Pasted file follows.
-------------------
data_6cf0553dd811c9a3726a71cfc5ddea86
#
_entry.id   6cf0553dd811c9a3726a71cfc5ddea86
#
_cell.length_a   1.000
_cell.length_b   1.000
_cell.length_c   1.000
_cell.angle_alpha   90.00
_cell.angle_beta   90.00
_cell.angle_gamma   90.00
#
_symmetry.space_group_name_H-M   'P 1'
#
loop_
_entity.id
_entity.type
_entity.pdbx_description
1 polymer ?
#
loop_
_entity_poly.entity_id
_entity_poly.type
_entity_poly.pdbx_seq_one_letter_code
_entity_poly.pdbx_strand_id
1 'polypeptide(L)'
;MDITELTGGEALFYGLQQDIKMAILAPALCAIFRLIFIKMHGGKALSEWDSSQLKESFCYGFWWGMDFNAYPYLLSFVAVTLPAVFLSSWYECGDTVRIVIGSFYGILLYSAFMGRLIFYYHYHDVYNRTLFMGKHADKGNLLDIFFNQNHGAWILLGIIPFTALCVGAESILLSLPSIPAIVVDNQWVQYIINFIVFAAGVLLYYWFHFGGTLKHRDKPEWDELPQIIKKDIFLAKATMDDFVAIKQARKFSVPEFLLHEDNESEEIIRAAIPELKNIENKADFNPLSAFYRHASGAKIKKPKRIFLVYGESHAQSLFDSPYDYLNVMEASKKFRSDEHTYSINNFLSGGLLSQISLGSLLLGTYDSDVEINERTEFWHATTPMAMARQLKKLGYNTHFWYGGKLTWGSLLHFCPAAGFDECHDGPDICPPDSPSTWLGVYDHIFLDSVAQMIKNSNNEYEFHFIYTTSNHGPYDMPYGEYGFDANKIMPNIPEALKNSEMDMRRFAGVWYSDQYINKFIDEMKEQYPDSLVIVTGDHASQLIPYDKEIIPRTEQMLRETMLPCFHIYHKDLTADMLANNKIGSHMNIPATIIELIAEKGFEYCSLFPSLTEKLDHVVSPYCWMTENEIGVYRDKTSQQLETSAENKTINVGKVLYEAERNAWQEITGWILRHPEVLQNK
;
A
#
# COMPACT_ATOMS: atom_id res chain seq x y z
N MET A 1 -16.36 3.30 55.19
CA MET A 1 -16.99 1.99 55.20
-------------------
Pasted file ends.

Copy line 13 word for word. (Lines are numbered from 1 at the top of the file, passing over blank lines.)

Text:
#